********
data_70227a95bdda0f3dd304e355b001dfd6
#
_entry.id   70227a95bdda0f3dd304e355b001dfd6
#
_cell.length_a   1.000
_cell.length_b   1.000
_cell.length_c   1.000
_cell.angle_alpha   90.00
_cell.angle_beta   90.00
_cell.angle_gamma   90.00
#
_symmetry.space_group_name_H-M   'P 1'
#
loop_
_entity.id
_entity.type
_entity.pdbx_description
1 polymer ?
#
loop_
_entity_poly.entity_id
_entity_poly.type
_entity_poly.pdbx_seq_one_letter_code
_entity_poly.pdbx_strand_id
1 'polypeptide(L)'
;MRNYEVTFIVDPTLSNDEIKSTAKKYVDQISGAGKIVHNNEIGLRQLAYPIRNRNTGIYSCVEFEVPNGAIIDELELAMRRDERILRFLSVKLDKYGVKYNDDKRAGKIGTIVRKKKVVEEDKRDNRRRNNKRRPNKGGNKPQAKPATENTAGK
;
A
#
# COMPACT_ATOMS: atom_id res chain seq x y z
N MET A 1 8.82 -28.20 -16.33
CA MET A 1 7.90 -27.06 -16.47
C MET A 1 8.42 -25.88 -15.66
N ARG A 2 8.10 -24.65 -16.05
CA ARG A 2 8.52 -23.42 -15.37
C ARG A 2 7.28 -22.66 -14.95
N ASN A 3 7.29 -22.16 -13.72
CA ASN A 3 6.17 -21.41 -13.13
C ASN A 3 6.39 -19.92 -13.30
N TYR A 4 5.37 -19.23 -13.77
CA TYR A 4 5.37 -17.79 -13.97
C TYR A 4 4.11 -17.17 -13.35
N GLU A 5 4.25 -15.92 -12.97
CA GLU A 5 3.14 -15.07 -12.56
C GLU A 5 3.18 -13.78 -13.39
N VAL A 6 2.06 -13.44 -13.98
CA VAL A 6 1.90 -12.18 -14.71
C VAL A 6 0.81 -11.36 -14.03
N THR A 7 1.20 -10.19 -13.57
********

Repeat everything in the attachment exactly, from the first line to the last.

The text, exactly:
data_70227a95bdda0f3dd304e355b001dfd6
#
_entry.id   70227a95bdda0f3dd304e355b001dfd6
#
_cell.length_a   1.000
_cell.length_b   1.000
_cell.length_c   1.000
_cell.angle_alpha   90.00
_cell.angle_beta   90.00
_cell.angle_gamma   90.00
#
_symmetry.space_group_name_H-M   'P 1'
#
loop_
_entity.id
_entity.type
_entity.pdbx_description
1 polymer ?
#
loop_
_entity_poly.entity_id
_entity_poly.type
_entity_poly.pdbx_seq_one_letter_code
_entity_poly.pdbx_strand_id
1 'polypeptide(L)'
;MRNYEVTFIVDPTLSNDEIKSTAKKYVDQISGAGKIVHNNEIGLRQLAYPIRNRNTGIYSCVEFEVPNGAIIDELELAMRRDERILRFLSVKLDKYGVKYNDDKRAGKIGTIVRKKKVVEEDKRDNRRRNNKRRPNKGGNKPQAKPATENTAGK
;
A
#
# COMPACT_ATOMS: atom_id res chain seq x y z
N MET A 1 8.82 -28.20 -16.33
CA MET A 1 7.90 -27.06 -16.47
C MET A 1 8.42 -25.88 -15.66
N ARG A 2 8.10 -24.65 -16.05
CA ARG A 2 8.52 -23.42 -15.37
C ARG A 2 7.28 -22.66 -14.95
N ASN A 3 7.29 -22.16 -13.72
CA ASN A 3 6.17 -21.41 -13.13
C ASN A 3 6.39 -19.92 -13.30
N TYR A 4 5.37 -19.23 -13.77
CA TYR A 4 5.37 -17.79 -13.97
C TYR A 4 4.11 -17.17 -13.35
N GLU A 5 4.25 -15.92 -12.97
CA GLU A 5 3.14 -15.07 -12.56
C GLU A 5 3.18 -13.78 -13.39
N VAL A 6 2.06 -13.44 -13.98
CA VAL A 6 1.90 -12.18 -14.71
C VAL A 6 0.81 -11.36 -14.03
N THR A 7 1.20 -10.19 -13.57